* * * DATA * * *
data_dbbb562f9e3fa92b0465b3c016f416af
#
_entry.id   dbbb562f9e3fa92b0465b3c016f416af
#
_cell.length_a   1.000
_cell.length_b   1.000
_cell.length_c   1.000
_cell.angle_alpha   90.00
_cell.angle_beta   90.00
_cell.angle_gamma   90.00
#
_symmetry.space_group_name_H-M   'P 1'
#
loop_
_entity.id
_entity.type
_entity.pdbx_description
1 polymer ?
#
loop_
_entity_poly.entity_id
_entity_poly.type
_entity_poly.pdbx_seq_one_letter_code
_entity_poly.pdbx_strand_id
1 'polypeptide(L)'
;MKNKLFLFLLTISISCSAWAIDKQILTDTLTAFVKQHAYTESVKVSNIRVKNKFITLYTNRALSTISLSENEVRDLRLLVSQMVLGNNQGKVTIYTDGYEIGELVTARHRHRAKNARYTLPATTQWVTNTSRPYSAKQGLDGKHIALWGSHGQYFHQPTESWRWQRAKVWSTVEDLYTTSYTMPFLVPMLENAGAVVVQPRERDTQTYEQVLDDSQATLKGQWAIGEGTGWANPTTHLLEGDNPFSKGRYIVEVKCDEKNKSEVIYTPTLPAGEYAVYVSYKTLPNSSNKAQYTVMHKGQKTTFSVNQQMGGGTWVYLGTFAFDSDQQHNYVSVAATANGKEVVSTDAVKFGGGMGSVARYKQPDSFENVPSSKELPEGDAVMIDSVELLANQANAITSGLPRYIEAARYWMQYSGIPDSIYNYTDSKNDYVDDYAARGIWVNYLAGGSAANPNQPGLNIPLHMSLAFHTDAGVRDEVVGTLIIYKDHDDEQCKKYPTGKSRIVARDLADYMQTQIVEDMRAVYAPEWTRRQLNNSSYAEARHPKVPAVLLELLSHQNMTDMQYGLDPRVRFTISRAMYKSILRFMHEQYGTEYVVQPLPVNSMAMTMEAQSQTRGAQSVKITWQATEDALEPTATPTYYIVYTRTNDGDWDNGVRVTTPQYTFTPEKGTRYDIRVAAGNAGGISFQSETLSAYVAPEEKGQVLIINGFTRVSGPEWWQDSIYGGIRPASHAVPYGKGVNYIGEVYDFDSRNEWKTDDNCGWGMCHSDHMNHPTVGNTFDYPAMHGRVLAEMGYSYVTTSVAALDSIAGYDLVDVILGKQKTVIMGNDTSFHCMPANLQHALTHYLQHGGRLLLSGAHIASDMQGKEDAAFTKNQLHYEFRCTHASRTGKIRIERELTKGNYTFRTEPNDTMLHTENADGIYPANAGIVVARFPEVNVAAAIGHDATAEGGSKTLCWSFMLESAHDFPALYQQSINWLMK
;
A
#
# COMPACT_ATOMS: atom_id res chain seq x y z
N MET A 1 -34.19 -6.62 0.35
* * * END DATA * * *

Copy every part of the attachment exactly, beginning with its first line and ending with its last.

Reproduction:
data_dbbb562f9e3fa92b0465b3c016f416af
#
_entry.id   dbbb562f9e3fa92b0465b3c016f416af
#
_cell.length_a   1.000
_cell.length_b   1.000
_cell.length_c   1.000
_cell.angle_alpha   90.00
_cell.angle_beta   90.00
_cell.angle_gamma   90.00
#
_symmetry.space_group_name_H-M   'P 1'
#
loop_
_entity.id
_entity.type
_entity.pdbx_description
1 polymer ?
#
loop_
_entity_poly.entity_id
_entity_poly.type
_entity_poly.pdbx_seq_one_letter_code
_entity_poly.pdbx_strand_id
1 'polypeptide(L)'
;MKNKLFLFLLTISISCSAWAIDKQILTDTLTAFVKQHAYTESVKVSNIRVKNKFITLYTNRALSTISLSENEVRDLRLLVSQMVLGNNQGKVTIYTDGYEIGELVTARHRHRAKNARYTLPATTQWVTNTSRPYSAKQGLDGKHIALWGSHGQYFHQPTESWRWQRAKVWSTVEDLYTTSYTMPFLVPMLENAGAVVVQPRERDTQTYEQVLDDSQATLKGQWAIGEGTGWANPTTHLLEGDNPFSKGRYIVEVKCDEKNKSEVIYTPTLPAGEYAVYVSYKTLPNSSNKAQYTVMHKGQKTTFSVNQQMGGGTWVYLGTFAFDSDQQHNYVSVAATANGKEVVSTDAVKFGGGMGSVARYKQPDSFENVPSSKELPEGDAVMIDSVELLANQANAITSGLPRYIEAARYWMQYSGIPDSIYNYTDSKNDYVDDYAARGIWVNYLAGGSAANPNQPGLNIPLHMSLAFHTDAGVRDEVVGTLIIYKDHDDEQCKKYPTGKSRIVARDLADYMQTQIVEDMRAVYAPEWTRRQLNNSSYAEARHPKVPAVLLELLSHQNMTDMQYGLDPRVRFTISRAMYKSILRFMHEQYGTEYVVQPLPVNSMAMTMEAQSQTRGAQSVKITWQATEDALEPTATPTYYIVYTRTNDGDWDNGVRVTTPQYTFTPEKGTRYDIRVAAGNAGGISFQSETLSAYVAPEEKGQVLIINGFTRVSGPEWWQDSIYGGIRPASHAVPYGKGVNYIGEVYDFDSRNEWKTDDNCGWGMCHSDHMNHPTVGNTFDYPAMHGRVLAEMGYSYVTTSVAALDSIAGYDLVDVILGKQKTVIMGNDTSFHCMPANLQHALTHYLQHGGRLLLSGAHIASDMQGKEDAAFTKNQLHYEFRCTHASRTGKIRIERELTKGNYTFRTEPNDTMLHTENADGIYPANAGIVVARFPEVNVAAAIGHDATAEGGSKTLCWSFMLESAHDFPALYQQSINWLMK
;
A
#
# COMPACT_ATOMS: atom_id res chain seq x y z
N MET A 1 -34.19 -6.62 0.35